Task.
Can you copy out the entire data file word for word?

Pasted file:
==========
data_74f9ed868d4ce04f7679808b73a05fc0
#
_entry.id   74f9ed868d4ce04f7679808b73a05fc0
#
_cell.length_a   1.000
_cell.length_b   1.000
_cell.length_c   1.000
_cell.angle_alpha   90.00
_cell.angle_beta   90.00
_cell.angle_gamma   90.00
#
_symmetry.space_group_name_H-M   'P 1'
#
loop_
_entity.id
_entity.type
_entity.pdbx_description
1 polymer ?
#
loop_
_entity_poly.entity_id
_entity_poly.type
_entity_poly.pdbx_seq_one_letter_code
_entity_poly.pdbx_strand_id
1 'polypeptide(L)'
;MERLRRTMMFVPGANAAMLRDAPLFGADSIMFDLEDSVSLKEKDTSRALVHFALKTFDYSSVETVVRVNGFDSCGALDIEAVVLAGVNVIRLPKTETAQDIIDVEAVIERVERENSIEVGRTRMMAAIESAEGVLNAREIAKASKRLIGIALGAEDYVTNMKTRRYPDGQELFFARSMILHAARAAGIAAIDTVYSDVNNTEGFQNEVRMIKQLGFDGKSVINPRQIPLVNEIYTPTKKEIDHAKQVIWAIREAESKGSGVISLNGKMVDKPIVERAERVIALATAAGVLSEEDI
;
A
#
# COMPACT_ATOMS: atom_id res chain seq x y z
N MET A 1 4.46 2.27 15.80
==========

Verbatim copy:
data_74f9ed868d4ce04f7679808b73a05fc0
#
_entry.id   74f9ed868d4ce04f7679808b73a05fc0
#
_cell.length_a   1.000
_cell.length_b   1.000
_cell.length_c   1.000
_cell.angle_alpha   90.00
_cell.angle_beta   90.00
_cell.angle_gamma   90.00
#
_symmetry.space_group_name_H-M   'P 1'
#
loop_
_entity.id
_entity.type
_entity.pdbx_description
1 polymer ?
#
loop_
_entity_poly.entity_id
_entity_poly.type
_entity_poly.pdbx_seq_one_letter_code
_entity_poly.pdbx_strand_id
1 'polypeptide(L)'
;MERLRRTMMFVPGANAAMLRDAPLFGADSIMFDLEDSVSLKEKDTSRALVHFALKTFDYSSVETVVRVNGFDSCGALDIEAVVLAGVNVIRLPKTETAQDIIDVEAVIERVERENSIEVGRTRMMAAIESAEGVLNAREIAKASKRLIGIALGAEDYVTNMKTRRYPDGQELFFARSMILHAARAAGIAAIDTVYSDVNNTEGFQNEVRMIKQLGFDGKSVINPRQIPLVNEIYTPTKKEIDHAKQVIWAIREAESKGSGVISLNGKMVDKPIVERAERVIALATAAGVLSEEDI
;
A
#
# COMPACT_ATOMS: atom_id res chain seq x y z
N MET A 1 4.46 2.27 15.80